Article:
Standing tall in adversity
Latin American and Caribbean countries together account for less than 10% of global annual greenhouse gas emissions, with most of their contributions coming from the energy sector, agriculture and land-use change. But due to extreme events and above-average changes, the region has suffered from higher pollutant emissions.
At the recent Latin American and Caribbean Climate Week held in the Dominican Republic in July, however, there was a noticeable shift in tone among some participants. Some experts wanted to confirm that Latin America will not enter the upcoming climate talks as mere victims, but as active participants shaping the course of action.
Max Puig, Executive Vice President of the National Mechanism for Climate Change and Clean Development of the Dominican Republic (CNCCMDL), emphasized that the countries of Latin America and the Caribbean will arrive at this year’s COP with a solid position. “The time to see ourselves as climate victims is over. Although we are, the time to take the helm has begun,” he said.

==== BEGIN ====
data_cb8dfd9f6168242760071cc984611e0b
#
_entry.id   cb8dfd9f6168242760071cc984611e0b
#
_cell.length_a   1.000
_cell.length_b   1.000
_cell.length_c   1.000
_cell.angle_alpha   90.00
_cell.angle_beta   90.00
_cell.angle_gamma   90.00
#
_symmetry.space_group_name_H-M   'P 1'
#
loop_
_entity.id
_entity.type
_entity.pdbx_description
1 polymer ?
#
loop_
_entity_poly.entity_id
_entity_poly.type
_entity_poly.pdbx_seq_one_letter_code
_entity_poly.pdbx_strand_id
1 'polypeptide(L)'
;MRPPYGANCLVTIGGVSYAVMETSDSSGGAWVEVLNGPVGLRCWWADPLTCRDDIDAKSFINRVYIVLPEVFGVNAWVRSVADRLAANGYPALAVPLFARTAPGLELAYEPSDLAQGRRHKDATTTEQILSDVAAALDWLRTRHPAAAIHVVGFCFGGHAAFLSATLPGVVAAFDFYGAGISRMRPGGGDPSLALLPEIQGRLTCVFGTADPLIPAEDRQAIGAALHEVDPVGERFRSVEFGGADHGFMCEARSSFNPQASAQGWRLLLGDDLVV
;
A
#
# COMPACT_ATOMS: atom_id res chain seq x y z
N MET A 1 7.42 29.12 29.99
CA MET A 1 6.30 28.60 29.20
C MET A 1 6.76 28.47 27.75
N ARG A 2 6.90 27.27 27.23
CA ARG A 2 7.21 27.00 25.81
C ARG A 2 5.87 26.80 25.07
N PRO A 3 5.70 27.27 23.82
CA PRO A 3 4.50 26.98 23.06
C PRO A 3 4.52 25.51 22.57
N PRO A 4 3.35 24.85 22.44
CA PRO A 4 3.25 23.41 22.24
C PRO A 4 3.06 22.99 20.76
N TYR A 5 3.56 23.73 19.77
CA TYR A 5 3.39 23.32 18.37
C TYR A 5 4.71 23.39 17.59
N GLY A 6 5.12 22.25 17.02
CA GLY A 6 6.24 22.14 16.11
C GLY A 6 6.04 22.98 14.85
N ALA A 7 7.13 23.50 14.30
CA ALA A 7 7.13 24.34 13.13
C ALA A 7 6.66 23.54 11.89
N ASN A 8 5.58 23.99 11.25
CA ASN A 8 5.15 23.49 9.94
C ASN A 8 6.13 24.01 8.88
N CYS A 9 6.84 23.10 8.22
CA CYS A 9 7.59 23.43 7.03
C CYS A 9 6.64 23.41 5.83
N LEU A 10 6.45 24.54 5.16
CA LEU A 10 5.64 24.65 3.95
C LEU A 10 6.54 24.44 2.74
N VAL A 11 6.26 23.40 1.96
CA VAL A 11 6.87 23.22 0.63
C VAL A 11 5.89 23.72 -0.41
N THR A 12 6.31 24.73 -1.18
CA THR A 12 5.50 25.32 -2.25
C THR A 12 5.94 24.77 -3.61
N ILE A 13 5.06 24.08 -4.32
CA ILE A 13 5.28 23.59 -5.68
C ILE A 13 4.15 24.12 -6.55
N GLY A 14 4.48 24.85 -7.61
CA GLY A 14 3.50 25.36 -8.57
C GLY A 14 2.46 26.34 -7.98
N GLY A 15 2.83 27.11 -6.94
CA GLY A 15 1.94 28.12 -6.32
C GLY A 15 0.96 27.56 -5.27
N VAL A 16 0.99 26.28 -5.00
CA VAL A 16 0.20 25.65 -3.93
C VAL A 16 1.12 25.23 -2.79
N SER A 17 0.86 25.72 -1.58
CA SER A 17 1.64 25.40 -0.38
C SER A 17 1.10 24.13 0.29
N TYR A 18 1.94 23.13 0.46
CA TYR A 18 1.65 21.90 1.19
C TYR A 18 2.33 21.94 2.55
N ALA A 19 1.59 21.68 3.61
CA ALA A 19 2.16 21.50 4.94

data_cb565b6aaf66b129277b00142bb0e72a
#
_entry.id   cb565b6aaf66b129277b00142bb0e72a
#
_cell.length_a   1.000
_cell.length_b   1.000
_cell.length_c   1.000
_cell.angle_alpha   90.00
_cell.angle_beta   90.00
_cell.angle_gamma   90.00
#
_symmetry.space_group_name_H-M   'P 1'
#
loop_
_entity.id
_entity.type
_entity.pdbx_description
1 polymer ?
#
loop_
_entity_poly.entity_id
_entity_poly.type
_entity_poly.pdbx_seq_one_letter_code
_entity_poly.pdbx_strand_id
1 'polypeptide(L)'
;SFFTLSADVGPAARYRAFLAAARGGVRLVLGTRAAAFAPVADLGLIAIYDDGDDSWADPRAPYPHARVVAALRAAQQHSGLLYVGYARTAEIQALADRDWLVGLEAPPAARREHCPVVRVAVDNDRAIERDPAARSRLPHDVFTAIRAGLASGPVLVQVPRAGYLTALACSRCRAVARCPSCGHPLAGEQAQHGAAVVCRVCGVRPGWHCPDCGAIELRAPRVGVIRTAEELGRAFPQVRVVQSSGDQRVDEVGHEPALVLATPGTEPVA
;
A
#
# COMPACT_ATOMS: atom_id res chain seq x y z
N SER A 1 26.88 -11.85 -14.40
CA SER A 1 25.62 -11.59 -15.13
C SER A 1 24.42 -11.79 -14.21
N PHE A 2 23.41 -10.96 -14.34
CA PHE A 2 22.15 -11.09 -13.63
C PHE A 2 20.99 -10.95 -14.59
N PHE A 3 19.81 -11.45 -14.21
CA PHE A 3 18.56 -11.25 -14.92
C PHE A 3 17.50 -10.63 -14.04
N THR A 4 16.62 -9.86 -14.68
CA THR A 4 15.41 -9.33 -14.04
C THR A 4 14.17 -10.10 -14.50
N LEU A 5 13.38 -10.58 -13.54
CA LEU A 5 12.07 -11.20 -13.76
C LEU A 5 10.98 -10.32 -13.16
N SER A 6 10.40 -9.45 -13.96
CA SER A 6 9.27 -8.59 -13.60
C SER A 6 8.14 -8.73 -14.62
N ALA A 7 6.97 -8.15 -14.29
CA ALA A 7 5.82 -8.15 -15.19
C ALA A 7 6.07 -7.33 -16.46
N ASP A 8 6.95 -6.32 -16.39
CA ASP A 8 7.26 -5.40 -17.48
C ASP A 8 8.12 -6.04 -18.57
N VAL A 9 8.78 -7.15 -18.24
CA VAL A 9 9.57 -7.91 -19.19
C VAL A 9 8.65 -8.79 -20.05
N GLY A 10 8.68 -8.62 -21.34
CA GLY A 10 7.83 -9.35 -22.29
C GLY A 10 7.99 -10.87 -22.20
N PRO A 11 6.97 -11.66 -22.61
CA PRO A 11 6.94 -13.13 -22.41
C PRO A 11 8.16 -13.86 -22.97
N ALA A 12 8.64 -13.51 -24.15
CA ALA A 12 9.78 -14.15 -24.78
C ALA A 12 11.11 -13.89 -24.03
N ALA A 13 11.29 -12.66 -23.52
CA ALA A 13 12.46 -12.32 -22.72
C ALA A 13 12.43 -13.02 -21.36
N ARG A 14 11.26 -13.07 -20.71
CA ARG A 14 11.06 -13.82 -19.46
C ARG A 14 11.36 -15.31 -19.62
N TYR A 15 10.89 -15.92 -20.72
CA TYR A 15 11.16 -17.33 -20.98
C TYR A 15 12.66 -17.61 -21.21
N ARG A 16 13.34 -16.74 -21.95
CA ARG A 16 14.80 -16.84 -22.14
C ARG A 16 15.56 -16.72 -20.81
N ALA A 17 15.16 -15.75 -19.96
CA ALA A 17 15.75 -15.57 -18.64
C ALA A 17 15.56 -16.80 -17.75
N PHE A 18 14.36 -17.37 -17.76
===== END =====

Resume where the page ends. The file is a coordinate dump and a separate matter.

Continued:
“It must be clear to our nations and to the world that we are serious and that even in the most difficult circumstances we are not going to stop. We will overcome difficulties. This is the message that the countries of Latin America and the Caribbean will take to COP27 in Egypt.
Some civil society representatives hoped for more progress during the recent climate week, particularly by ensuring that climate justice and human rights are at the center of the debate. But other figures ahead of COP27 were more positive about the outcome of the event in building regional momentum – and steps towards consensus.